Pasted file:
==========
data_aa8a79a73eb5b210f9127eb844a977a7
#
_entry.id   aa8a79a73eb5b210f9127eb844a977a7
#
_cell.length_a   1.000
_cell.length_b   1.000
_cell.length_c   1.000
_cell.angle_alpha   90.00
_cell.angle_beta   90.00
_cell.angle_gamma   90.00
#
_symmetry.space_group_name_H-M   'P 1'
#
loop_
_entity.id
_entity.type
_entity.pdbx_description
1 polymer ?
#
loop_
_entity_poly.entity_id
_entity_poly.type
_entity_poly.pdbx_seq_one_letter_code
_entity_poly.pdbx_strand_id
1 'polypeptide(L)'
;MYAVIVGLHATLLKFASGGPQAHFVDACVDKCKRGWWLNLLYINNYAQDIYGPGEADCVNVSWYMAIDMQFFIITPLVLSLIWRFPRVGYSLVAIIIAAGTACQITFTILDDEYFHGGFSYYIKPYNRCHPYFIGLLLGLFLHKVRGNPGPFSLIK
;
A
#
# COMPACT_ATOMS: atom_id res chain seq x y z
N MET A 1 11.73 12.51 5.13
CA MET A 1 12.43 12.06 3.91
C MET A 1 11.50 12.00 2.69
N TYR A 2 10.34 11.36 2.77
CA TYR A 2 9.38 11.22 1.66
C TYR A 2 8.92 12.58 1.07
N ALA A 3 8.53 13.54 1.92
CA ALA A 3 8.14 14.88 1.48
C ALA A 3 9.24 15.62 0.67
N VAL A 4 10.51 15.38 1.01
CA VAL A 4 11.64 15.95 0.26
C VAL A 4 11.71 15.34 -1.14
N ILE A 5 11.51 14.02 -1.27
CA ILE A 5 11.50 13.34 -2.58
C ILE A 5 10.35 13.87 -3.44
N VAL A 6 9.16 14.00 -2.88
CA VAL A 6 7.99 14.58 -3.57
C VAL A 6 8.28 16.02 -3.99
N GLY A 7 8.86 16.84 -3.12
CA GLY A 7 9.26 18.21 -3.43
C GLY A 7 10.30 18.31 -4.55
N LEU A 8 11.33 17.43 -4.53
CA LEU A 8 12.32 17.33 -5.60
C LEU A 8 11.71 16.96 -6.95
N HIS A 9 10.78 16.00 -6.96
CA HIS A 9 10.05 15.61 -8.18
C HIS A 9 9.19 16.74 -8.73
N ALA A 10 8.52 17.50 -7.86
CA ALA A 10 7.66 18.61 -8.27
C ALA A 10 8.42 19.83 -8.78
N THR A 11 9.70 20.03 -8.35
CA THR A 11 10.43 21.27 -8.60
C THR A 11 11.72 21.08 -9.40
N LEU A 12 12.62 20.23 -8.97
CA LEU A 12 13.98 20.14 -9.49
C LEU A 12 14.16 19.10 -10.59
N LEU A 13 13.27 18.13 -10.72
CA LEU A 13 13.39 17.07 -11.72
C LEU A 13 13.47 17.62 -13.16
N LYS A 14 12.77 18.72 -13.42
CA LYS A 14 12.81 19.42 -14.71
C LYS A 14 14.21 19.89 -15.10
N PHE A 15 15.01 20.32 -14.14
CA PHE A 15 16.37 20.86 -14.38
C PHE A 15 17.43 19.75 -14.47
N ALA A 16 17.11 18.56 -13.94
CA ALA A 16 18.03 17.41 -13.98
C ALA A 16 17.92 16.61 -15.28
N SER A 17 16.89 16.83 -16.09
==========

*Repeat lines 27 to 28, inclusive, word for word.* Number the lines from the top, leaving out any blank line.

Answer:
;
A